As I always mention, my groups don't have problems with alignment because we all but ignore it. Either it's just a toothless descriptor or we just agree not to think too hard about it, because it breaks as soon as you do. I've never had a Paladin fall, but by RAW (which I'm told is an exact and rigid description of the physics of the setting universe, including flavor text) the Paladin falls because he spat upon his oaths and shamed himself with his moral dalliances, committing one too many transgressions until The Universe Itself drop-kicked him into the bottom of the ninth circle... of Neutral Good.

Though I did once "retire" a Paladin by having him leave a group, because he was tired of being ignored when telling them not to steal, and so on. But he'd have done that whether alignment was in the game or not, because I don't need to write Lawful Good at the top of my character sheet to make a character behave consistently with his personality. It's not necessarily a bad thing for a Paladin to have high moral standards, but let's not pretend the Paladin doesn't have to hold his companions to high moral standards as well. Except in extremis, you cannot say "I'm not allowed to poison people, but I pal around with a Rogue who does, and I have to admit that the stuff is handy." I think that is a frequent source of conflict between the party and the Paladin, and even the wiggle room afforded by the "in extremis" caveat is an admission that at least some principle can be compromised for the sake of expedience. Where is the line to be drawn?

Alignment doesn't have to offend my personal sensibilities or spark an intractable debate with a GM or the party to diminish the quality of the game in my view. Why, in a universe with measurable, objective Good, do moral quandaries exist at all? If your god doesn't just tell you directly what constitutes Good, you can literally perform experiments to find out. Such experimentation may turn you Evil, what with all the people you kidnapped and tied up to run them over with trains, but not to worry: According to a recent sourcebook, Protection from Evil is an effective antidote. Contrary to its name, it is not actually a prophylactic-or presumably it would prevent you from performing unethical experiments in the first place.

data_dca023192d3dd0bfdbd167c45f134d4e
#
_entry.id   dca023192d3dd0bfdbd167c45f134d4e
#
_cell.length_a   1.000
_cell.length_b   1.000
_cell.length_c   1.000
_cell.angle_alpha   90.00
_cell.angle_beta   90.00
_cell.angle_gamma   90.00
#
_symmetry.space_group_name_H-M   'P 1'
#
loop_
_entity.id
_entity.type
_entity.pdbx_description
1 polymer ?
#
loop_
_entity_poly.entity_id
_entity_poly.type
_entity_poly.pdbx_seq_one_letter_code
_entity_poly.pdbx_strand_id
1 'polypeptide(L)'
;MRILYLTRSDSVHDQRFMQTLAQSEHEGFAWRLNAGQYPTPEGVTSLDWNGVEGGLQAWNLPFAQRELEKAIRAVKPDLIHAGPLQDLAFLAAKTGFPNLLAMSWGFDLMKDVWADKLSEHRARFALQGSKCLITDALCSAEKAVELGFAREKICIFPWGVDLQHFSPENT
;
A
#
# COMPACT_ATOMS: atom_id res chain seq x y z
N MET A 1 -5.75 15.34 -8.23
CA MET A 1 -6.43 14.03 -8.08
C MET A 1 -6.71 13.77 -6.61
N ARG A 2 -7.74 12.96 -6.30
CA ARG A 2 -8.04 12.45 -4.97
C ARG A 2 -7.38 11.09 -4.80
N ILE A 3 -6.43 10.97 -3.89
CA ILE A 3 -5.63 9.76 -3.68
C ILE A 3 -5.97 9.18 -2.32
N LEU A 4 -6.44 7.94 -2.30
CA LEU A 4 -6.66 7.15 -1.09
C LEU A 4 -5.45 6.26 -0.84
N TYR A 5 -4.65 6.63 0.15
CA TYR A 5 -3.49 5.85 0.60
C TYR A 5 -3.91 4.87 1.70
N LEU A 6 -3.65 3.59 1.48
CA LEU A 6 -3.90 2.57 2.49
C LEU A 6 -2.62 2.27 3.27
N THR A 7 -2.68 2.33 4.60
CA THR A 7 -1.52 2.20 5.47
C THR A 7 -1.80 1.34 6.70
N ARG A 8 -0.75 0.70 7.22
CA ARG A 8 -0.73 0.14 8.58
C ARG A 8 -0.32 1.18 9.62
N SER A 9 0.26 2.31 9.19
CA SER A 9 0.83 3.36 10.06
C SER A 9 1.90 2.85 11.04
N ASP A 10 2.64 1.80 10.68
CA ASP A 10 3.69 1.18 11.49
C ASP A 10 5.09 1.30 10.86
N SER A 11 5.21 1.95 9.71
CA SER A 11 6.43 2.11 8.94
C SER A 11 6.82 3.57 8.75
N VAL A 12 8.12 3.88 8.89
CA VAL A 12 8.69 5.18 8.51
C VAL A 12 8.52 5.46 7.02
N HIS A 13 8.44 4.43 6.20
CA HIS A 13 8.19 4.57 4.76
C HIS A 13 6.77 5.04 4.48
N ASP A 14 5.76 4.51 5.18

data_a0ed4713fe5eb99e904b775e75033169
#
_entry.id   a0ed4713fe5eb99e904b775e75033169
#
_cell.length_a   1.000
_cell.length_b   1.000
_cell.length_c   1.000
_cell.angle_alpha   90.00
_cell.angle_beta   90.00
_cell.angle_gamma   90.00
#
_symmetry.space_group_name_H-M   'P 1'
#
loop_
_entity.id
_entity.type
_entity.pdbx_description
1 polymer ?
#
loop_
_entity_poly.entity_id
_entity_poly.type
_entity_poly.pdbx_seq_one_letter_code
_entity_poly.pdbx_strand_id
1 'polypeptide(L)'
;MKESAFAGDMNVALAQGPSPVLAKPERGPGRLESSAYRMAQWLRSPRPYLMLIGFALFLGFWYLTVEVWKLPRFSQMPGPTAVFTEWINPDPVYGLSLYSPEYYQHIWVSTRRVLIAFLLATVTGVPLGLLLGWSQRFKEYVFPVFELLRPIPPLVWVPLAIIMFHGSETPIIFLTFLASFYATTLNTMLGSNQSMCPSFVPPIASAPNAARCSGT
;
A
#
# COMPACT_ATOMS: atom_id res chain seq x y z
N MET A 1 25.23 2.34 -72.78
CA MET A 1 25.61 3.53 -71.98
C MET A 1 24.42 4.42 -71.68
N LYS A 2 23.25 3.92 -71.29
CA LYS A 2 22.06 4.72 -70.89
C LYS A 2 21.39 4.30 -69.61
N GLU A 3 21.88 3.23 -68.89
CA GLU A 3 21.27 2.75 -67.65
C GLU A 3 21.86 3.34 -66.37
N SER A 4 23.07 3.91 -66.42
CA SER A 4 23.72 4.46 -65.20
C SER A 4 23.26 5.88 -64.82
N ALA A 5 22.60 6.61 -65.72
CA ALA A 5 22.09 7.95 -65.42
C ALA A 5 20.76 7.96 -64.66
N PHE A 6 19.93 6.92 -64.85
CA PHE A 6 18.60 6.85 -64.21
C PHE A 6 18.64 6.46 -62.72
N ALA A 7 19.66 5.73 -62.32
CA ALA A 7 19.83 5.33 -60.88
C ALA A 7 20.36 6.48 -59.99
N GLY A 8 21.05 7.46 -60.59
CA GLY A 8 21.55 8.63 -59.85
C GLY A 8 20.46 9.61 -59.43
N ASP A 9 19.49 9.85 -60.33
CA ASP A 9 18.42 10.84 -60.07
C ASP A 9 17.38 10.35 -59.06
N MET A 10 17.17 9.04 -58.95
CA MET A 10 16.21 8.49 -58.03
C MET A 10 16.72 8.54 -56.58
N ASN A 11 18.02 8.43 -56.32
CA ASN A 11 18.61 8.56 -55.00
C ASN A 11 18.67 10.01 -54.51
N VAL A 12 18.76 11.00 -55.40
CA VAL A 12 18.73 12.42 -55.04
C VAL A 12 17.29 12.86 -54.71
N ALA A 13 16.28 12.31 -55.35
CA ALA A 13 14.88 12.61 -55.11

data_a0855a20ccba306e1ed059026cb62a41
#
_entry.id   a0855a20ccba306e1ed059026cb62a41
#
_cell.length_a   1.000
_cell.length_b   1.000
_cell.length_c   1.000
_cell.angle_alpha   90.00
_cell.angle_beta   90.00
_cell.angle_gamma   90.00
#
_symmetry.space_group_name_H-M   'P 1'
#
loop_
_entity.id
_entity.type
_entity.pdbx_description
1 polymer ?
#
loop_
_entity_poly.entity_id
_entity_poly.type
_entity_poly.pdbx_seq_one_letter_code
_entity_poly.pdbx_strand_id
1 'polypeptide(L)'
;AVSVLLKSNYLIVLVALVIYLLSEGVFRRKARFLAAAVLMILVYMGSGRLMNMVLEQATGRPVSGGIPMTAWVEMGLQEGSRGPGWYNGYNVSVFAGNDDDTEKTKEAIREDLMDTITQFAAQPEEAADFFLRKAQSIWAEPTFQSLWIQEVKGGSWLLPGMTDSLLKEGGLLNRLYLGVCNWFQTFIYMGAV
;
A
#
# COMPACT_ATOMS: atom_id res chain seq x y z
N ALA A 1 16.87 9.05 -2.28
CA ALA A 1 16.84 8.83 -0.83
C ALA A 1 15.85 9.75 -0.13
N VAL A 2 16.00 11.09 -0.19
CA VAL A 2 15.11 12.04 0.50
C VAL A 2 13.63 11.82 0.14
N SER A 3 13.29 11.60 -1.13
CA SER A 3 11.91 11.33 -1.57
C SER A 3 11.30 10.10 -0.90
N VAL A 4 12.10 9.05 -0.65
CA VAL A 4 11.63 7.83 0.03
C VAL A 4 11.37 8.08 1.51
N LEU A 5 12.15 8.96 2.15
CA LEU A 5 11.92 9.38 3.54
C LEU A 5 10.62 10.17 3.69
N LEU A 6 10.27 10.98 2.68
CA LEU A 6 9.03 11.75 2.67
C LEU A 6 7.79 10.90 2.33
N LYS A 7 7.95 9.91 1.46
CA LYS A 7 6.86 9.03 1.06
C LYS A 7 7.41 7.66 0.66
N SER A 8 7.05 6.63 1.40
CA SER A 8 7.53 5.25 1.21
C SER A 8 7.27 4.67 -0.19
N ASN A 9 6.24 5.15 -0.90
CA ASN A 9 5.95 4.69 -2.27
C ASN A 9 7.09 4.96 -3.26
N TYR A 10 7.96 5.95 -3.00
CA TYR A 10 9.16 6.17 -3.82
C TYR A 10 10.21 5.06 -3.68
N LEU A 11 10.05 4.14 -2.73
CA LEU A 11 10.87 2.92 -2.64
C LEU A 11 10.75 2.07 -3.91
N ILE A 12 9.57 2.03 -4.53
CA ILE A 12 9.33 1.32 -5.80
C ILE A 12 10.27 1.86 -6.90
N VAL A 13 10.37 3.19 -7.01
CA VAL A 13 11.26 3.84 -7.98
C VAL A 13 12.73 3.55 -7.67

If the Standard Model of Ethics and/or divine revelation (i.e. the word of Paizo or the DM) tells you that killing Goblin Orc babies (or some other act that you find reprehensible) is actually objectively Good, the player has to swallow it: In-universe, it's The Right Thing To Do - and the corollary is that neglecting to do it is morally wrong. Of course, someone might then put forward an argument that the Objective Universal Force-Which-We-Call-Good isn't actually "small-g good", at least not all the time. Ah s+@!, now we've got all this mechanical and setting baggage but morality is subjective again.


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Vidmaster7 wrote:
dragonhunterq wrote:
I have never had an issue with alignment at the table - never. I didn't even realise it was a problem until I started playing PF and joined the forums here.
Same. Played for 17 years using alignment never had trouble from alignment specifically.

Played since the game was in pamphlet form [blackmoor rules]. Have had alignment issues off and on over all the years with a fairly even balance of player issue, DM issues and plain old 'not seeing eye to eye'. In ALMOST every instance, they were paladin issues It led me to a 'no paladin' policy [right next to the no kender policy]. Of the 10% non-paladin issue, they were more about alignment shifts and various abilities/items linked to alignment.

Vidmaster7 wrote:
I mean I can believe it happening but I think that is more of a group or individual issue.

I've seen it with a wide variety of players and DM's over the years. I rarely encounter an alignment issue myself, but I think that's more my picking non-troublesome alignment and classes: The issue foe me is mostly an argument between Dm and player that delays/ends the game.